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Multibillion-Dollar Opioid Drug Maker Purdue Pharma Files For Bankruptcy Protection

NEWS

Multibillion-dollar opioid drug maker Purdue Pharma has filed for bankruptcy protection. The company is facing more than 2,600 lawsuits alleging it helped fuel the deadly opioid epidemic in the United States.

COMMENT

Beginning in the late 1990s there was a rapid increase in the use of prescription opioid drugs. By 2011 they had become the most prescribed class of medications in the United States. Chemically related to heroin, and with similar devastating effects on health, prescription opioids are highly addictive. Almost 218,000 Americans are believed to have lost their lives between 1999 and 2017 as a result of overdosing on these drugs.

Purdue Pharma, a U.S. drug company, is seen by many observers as having been largely responsible for the rise of this situation. After introducing OxyContin, a powerful opioid painkiller, in 1996, the company proceeded to market it aggressively as a drug that was supposedly less addictive, less subject to abuse, and less likely to cause narcotic side effects. But court filings now suggest that members of the Sackler family, who own Purdue, had directed efforts to mislead doctors and patients about its dangers.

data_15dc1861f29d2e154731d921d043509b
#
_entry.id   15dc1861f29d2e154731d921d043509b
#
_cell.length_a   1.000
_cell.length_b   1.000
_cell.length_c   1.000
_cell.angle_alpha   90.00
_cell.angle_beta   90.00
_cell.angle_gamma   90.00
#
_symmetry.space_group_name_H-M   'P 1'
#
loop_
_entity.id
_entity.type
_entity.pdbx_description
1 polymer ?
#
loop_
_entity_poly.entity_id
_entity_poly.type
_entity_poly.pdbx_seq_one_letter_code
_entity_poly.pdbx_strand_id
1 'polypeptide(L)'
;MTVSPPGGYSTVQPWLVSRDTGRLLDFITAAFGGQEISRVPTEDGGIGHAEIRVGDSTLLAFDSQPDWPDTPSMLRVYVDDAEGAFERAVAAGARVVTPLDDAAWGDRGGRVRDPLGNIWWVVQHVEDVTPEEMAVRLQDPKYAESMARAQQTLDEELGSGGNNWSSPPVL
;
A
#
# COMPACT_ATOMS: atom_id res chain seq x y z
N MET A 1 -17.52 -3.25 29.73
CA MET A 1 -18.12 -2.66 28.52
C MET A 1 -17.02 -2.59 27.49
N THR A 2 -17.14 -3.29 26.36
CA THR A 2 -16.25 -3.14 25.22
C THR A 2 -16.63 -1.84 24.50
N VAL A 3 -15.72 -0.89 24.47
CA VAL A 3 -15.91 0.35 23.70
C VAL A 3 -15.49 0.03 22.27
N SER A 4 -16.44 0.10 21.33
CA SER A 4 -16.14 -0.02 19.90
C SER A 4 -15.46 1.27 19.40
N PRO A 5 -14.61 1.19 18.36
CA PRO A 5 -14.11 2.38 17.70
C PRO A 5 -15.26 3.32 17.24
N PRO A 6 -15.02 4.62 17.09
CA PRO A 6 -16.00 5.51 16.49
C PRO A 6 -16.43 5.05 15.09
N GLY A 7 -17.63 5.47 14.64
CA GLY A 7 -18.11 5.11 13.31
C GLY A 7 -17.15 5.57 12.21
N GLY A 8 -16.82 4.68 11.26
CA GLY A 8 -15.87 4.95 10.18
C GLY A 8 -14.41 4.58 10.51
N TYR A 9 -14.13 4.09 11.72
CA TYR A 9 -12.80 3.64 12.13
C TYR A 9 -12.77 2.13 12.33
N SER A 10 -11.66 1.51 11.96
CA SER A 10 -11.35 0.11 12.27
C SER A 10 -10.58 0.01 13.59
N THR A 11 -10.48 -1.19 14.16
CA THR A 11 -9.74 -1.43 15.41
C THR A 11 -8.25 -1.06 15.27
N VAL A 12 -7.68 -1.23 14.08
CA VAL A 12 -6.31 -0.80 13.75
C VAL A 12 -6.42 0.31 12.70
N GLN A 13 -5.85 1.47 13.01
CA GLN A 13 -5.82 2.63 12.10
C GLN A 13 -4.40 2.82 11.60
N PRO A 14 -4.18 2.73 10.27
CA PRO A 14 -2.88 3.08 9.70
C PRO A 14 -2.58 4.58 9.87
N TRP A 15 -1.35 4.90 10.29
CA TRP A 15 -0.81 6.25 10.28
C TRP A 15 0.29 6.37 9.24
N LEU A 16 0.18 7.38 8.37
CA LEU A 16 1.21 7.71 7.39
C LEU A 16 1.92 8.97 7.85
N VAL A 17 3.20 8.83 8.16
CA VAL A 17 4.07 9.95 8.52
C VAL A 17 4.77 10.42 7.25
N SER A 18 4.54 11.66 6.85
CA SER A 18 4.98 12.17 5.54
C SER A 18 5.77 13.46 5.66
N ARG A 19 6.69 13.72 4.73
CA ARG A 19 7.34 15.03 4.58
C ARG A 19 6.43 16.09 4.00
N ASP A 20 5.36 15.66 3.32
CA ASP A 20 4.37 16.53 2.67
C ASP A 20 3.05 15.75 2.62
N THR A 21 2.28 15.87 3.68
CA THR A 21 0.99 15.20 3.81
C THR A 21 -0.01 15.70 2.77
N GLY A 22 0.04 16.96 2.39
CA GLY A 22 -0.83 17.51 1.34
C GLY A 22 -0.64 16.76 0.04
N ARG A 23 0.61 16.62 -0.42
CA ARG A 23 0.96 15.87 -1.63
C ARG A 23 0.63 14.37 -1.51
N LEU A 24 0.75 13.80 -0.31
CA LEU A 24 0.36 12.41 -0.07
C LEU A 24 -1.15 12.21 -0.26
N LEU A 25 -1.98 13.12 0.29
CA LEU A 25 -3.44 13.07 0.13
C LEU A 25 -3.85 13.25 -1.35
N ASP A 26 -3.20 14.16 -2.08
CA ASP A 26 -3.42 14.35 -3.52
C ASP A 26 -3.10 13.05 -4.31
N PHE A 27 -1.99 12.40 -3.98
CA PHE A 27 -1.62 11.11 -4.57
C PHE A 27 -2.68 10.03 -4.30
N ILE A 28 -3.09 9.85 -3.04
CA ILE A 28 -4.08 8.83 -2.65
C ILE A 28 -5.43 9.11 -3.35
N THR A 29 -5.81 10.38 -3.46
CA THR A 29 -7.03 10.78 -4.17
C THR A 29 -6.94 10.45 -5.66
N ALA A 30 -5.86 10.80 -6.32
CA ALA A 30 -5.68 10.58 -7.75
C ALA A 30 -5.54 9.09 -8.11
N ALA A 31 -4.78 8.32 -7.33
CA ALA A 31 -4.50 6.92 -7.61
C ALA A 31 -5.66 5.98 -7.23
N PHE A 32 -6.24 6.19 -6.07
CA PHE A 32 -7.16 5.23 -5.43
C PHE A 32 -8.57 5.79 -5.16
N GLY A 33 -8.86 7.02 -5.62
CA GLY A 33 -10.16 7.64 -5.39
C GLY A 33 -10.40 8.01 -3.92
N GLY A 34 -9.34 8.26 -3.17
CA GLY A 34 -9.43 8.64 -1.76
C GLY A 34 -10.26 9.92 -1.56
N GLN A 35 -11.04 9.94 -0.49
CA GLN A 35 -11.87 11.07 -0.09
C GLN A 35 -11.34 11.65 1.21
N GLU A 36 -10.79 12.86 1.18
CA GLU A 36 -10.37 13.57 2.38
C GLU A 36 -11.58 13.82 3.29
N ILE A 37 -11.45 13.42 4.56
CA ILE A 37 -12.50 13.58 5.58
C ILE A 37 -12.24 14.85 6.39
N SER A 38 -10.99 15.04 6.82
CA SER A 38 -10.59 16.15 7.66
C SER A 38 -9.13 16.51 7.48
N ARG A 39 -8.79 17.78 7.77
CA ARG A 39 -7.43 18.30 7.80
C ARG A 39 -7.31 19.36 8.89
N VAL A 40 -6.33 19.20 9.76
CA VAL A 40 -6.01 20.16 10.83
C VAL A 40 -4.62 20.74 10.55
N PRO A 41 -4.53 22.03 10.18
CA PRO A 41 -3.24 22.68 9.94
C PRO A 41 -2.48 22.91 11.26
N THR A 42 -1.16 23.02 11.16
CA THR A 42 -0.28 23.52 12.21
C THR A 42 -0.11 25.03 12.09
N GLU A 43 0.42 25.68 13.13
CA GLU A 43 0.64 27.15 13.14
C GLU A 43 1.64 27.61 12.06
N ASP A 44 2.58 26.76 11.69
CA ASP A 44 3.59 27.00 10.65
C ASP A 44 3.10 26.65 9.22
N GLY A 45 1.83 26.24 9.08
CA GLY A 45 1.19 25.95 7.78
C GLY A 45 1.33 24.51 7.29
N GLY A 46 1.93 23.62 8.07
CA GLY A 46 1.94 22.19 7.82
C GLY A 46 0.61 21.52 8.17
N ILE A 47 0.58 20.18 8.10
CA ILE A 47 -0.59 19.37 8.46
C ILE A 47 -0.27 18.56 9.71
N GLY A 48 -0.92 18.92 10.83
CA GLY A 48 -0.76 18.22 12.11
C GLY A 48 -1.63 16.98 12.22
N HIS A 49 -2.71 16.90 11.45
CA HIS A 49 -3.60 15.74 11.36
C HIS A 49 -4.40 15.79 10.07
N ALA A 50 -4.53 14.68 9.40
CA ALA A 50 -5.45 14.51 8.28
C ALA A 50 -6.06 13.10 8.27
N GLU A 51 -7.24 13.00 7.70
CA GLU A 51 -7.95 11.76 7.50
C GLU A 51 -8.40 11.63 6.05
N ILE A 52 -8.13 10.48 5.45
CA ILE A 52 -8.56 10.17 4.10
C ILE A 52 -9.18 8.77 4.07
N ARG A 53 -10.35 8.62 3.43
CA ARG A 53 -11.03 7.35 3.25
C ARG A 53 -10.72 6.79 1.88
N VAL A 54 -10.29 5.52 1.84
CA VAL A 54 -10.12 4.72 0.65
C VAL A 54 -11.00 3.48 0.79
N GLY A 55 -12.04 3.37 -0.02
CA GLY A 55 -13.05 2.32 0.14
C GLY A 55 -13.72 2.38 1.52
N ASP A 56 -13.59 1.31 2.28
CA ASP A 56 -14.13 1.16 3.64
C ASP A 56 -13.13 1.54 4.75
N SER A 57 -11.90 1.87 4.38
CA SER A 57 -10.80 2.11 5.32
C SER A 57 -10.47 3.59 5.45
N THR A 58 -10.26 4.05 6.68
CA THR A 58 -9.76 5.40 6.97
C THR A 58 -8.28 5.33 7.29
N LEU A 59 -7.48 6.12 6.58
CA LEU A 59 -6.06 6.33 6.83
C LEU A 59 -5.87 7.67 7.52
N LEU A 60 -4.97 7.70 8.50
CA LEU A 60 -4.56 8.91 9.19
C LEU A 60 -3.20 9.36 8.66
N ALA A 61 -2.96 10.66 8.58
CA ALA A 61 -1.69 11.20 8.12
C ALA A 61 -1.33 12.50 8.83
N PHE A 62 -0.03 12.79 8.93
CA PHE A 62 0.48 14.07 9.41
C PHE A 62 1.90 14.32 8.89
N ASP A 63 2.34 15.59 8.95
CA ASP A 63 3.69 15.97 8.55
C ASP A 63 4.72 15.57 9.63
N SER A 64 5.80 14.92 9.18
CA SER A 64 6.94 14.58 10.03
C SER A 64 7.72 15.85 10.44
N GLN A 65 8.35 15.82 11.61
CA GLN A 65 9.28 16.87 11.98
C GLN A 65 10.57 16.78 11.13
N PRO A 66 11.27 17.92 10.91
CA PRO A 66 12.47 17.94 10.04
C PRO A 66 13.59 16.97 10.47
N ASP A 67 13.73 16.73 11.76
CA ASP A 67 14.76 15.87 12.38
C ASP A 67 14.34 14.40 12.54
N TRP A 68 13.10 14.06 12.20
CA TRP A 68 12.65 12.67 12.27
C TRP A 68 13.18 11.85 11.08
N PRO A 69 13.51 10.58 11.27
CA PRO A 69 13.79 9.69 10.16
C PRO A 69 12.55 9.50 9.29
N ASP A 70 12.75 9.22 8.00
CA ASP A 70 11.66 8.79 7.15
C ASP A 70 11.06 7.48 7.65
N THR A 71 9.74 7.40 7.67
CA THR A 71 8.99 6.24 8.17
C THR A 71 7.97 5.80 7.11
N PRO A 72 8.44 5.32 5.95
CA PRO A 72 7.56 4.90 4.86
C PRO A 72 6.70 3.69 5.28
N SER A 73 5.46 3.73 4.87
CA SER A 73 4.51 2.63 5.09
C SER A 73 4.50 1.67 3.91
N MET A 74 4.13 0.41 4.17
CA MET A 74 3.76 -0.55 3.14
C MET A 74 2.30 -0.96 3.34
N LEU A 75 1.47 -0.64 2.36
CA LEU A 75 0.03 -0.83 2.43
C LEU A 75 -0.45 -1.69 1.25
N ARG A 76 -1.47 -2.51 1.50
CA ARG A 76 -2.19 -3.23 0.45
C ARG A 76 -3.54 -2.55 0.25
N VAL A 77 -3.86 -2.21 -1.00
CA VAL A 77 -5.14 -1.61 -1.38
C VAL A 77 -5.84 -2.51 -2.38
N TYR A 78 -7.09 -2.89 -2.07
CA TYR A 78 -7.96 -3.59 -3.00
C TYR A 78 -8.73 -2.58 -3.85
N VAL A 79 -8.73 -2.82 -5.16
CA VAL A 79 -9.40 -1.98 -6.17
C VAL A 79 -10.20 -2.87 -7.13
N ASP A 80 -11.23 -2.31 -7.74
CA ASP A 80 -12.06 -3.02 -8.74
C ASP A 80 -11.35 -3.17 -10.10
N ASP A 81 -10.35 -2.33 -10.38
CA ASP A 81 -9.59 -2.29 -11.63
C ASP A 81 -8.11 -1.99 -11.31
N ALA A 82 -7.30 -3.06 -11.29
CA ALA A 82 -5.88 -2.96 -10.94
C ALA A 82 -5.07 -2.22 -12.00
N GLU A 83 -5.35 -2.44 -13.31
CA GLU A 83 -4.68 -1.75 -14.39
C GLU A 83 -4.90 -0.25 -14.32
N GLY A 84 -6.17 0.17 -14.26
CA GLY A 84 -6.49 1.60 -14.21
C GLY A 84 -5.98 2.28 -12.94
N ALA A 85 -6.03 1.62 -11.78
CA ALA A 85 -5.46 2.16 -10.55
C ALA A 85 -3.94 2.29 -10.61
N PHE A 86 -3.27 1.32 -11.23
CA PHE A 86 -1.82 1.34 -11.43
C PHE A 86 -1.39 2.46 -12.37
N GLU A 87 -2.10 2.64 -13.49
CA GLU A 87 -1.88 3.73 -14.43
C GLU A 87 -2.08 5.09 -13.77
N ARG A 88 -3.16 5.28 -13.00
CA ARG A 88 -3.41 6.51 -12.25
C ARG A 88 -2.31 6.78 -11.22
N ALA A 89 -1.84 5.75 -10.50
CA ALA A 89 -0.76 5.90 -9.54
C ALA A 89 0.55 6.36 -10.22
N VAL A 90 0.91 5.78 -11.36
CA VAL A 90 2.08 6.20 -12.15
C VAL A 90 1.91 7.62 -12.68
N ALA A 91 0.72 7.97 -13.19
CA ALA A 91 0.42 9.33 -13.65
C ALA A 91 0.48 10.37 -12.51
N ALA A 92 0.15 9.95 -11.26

Reports that Purdue was considering bankruptcy first emerged in March 2019. The company subsequently reached a $270 million settlement with the state of Oklahoma and avoided going to trial there. Even with its newly won bankruptcy protection, however, Purdue’s problems are far from over. In a further development, New York’s attorney general has alleged that the Sackler family used Swiss bank accounts to conceal the transfer of $1 billion to themselves. Further lawsuits are being brought directly against the Sacklers for the roles they are personally alleged to have played in fostering the opioid crisis.

For anyone who doubts that the pharmaceutical ‘business with disease’ puts profits before human health, the American opioid drug crisis provides a clear and sobering reminder of the facts.

Read news report at reuters.com
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